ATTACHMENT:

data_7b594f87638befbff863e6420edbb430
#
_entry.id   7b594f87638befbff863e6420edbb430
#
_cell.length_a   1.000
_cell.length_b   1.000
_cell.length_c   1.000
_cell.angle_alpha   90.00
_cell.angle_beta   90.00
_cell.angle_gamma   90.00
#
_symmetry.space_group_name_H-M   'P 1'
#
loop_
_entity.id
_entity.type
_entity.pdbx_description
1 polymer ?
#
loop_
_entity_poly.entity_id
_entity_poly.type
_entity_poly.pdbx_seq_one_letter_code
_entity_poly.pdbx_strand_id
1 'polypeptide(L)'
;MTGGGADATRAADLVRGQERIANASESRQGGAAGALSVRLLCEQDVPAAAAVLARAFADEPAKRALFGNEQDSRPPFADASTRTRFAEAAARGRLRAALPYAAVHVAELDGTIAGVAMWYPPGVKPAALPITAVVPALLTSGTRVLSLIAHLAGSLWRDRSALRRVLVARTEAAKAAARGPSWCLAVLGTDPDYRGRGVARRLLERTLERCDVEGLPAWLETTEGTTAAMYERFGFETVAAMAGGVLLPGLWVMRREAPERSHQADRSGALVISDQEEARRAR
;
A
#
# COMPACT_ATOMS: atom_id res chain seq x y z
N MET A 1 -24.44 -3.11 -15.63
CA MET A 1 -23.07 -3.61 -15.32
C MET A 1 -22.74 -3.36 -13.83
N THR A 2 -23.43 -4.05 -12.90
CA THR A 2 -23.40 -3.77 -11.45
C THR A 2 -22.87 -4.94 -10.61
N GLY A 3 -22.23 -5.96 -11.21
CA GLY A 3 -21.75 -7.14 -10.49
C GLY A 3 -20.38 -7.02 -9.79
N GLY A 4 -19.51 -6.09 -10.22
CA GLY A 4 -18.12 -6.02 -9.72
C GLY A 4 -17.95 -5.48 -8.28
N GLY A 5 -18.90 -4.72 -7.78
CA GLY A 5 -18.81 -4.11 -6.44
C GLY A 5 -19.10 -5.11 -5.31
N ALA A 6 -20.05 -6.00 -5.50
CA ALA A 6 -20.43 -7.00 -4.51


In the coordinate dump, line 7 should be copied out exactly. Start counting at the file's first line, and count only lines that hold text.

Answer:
_cell.length_c   1.000